On April 8, 2010, the United Kingdom Parliament enacted the Bribery Act 2010 (the “Bribery Act”) into law, creating one of the most stringent and far-reaching anti-corruption initiatives in the world. The Bribery Act, which is expected to go into force in October 2010, greatly increases the potential criminal liability of companies doing business in foreign countries, in particular by creating strict criminal liability for companies that fail to prevent their employees and other associated individuals from engaging in bribery. Businesses with any connection to the UK should re-evaluate their compliance programs in light of the new law.
The Bribery Act sets out three separate criminal offenses: (1) the offense of a person bribing another person; (2) the offense of a person requesting or receiving a bribe; and (3) the offense of a commercial organization failing to prevent bribery.
It is notable that the Bribery Act criminalizes the giving and receiving of bribes to both public officials and private persons. It is an offense to offer, promise, or give a financial or other advantage to a public official (or to a third person at the official’s request) with the intent to influence the official and to obtain a business advantage. It is irrelevant whether the influence intended or received is within the scope of the public official’s actual authority. It is also an offense to offer, promise, or give a financial or other advantage to any person with the intent to induce that person to “perform improperly” a relevant function or activity, or to reward such improper performance. The Bribery Act defines relevant functions and activities as any activity connected with a business, any activity performed in the course of a person’s employment, and any activity performed by or on behalf of a body of persons.
What constitutes an “improper performance” of a relevant function or activity is to be decided on a case-by-case basis, using the general guideline of what a reasonable person in the UK would expect. The Bribery Act explicitly disregards local custom or practice where the offense took place.
The third offense created by the Bribery Act is groundbreaking, in that it creates strict criminal liability of commercial organizations for failing to prevent their employees, agents, or subsidiaries from engaging in bribery. The only defense to this charge is to prove that the company had in place “adequate procedures” designed to prevent bribery.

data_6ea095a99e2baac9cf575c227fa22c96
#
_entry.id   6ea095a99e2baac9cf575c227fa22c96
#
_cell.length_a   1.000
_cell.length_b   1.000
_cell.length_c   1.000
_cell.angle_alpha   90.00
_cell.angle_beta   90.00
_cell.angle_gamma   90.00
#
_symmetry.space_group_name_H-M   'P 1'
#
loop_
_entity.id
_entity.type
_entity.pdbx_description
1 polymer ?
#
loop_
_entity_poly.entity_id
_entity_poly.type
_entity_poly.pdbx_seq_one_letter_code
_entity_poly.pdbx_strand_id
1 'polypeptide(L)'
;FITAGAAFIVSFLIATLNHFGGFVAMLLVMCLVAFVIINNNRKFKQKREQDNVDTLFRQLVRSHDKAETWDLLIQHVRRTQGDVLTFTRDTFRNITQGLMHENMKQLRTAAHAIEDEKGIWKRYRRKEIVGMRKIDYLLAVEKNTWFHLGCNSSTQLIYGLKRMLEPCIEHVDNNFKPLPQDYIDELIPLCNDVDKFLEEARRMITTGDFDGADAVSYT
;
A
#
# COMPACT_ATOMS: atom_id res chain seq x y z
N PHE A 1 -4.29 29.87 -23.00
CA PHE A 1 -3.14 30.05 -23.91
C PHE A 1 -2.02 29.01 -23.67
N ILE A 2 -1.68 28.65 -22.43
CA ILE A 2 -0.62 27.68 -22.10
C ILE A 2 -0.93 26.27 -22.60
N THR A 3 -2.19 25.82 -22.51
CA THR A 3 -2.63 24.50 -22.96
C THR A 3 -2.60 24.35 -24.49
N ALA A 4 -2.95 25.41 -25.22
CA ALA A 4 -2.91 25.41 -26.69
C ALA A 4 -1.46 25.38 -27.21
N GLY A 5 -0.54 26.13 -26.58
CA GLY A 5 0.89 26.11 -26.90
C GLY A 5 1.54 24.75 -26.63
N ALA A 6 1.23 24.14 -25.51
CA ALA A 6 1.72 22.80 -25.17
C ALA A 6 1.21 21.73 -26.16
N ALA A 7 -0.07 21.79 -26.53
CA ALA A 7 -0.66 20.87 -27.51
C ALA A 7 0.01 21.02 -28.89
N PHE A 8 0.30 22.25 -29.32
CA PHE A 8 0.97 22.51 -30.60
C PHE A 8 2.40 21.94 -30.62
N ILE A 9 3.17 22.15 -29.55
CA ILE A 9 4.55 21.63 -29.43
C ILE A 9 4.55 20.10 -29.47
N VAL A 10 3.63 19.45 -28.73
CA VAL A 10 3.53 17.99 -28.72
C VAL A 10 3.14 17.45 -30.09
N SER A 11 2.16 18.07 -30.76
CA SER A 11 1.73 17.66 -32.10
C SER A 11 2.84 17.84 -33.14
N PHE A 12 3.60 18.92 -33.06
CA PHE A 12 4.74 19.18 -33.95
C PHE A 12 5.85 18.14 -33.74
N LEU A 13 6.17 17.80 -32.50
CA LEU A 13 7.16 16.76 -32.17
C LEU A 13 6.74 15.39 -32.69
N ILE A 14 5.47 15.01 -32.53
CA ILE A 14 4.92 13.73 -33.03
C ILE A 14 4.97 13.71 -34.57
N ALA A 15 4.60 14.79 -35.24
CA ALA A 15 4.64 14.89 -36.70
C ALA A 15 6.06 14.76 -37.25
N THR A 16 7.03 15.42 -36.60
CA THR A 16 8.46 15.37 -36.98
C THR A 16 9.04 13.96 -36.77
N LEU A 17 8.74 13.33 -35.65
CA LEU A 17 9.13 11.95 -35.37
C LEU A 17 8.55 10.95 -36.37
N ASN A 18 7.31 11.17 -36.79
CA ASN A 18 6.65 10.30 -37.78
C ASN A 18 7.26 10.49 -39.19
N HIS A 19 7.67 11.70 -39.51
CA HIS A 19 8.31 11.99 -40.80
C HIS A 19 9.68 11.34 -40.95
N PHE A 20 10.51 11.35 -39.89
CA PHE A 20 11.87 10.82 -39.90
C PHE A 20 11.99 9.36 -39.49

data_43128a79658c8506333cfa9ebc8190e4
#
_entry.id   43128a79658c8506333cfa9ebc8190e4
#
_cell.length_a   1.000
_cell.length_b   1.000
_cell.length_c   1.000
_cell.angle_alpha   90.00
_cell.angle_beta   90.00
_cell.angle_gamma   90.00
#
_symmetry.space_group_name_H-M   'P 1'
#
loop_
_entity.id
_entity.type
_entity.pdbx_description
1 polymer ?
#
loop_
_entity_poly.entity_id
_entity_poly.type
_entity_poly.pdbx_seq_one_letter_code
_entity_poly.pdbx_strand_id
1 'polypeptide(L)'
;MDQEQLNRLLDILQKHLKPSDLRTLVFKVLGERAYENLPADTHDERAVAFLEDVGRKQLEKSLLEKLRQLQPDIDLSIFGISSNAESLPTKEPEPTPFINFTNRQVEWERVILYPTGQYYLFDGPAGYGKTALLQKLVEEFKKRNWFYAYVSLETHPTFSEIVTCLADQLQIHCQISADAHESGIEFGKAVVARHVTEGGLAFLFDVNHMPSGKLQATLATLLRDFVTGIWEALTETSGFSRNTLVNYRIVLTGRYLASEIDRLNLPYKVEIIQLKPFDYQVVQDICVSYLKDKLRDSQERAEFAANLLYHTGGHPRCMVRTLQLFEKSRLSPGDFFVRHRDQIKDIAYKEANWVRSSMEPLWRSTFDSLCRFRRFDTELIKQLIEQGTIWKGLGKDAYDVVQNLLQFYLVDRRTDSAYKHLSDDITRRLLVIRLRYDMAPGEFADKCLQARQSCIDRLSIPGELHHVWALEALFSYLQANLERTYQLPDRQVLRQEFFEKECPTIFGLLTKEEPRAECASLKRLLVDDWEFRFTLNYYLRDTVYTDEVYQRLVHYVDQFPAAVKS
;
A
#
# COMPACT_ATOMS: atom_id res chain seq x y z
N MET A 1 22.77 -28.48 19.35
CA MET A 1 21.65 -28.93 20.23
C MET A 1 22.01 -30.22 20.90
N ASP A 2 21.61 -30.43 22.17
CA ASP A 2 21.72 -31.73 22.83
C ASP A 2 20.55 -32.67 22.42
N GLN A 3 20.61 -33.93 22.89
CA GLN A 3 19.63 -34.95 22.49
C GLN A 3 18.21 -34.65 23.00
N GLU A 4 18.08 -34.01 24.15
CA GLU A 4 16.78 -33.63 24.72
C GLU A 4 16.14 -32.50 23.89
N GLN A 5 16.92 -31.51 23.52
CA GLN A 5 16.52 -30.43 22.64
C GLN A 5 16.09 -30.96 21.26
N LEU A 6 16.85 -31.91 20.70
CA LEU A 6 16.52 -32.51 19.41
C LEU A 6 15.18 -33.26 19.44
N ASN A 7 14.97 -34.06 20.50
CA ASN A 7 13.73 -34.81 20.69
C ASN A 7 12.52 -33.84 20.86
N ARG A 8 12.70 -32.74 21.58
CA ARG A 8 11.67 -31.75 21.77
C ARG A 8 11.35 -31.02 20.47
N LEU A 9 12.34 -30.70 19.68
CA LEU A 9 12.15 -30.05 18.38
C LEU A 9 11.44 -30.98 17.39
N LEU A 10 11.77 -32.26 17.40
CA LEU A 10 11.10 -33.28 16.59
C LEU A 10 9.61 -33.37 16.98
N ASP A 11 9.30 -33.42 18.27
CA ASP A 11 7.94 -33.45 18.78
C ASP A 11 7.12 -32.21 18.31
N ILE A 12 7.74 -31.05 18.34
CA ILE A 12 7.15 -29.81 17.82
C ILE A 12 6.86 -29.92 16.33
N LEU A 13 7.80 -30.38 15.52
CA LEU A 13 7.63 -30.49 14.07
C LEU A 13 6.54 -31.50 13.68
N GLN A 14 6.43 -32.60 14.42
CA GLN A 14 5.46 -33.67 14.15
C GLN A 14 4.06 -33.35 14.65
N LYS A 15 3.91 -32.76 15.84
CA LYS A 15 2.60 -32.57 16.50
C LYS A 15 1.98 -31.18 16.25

There is currently no guidance as to what procedures are adequate to prove this defense. The Bribery Act requires the Secretary of State to publish guidelines, and the government has indicated that it plans to do so before the Bribery Act goes into force. However, the published guidelines will not be determinative, and ultimately the question of whether “adequate procedures” were in place will be decided on a case-by-case basis, taking into consideration factors including the size of the company and its geographical reach. It also is unclear how criminal liability under the Bribery Act will be applied to various corporate structures, such as joint ventures, and further guidance from the UK government is expected.
Under the Bribery Act, convicted individuals may be sentenced to a maximum of 10 years imprisonment and/or fined an amount within the statutory maximum. Convicted commercial organizations may be fined, with no maximum limitation placed on the amount.
The Bribery Act is applicable to British citizens, individuals “closely connected” to the UK (including residents), any corporation or partnership formed under UK law, and any non-UK corporation or partnership that conducts any part of its business in the UK, regardless of whether the alleged offense is related to that part of the business. The broad scope of the Bribery Act exposes any company with an office in the UK to potential criminal liability for any act of bribery committed by an employee or a third-party agent worldwide.
Comparison to the FCPA
The Bribery Act is different in several key areas from the U.S. Foreign Corrupt Practices Act (“FCPA”). Under the Bribery Act, a company is strictly criminally liable when any person associated with the company bribes another person with the intent of obtaining an advantage related to the company’s business. Comparatively, while the FCPA prohibits a company from engaging in bribery of foreign officials to obtain business advantages, vicarious liability must be established in order to impute the actions of an employee or an agent to the company. Another key difference is that the Bribery Act covers both the traditional notion of corruption of public officials as well as commercial bribery of private persons, while the FCPA addresses only the public aspect, leaving the prosecution of commercial bribery to the States. Further, unlike the FCPA, the Bribery Act does not contain an exception for “facilitation payments” (small payments for routine governmental actions), nor an exception for reasonable and bona fide expenditures incurred in connection with promoting a company’s business or executing a contract. Finally, the FCPA limits the fine for a company in violation of the law to $2,000,000, while the Bribery Act places no limit at all on the amount a commercial organization that fails to prevent bribery may be fined. At this early date, it is unclear what type of monetary penalties the UK will pursue under this provision, but with no statutory maximum, the numbers could be astronomical.
International efforts to combat corrupt business practices have been increasing for some time, but the recent enactment of the UK Bribery Act emphasizes the critical need for companies engaged in international business to create, implement, and monitor internal compliance programs. Compliance programs must be developed with consideration towards the FCPA, the Bribery Act, and other local and international anti-corruption laws.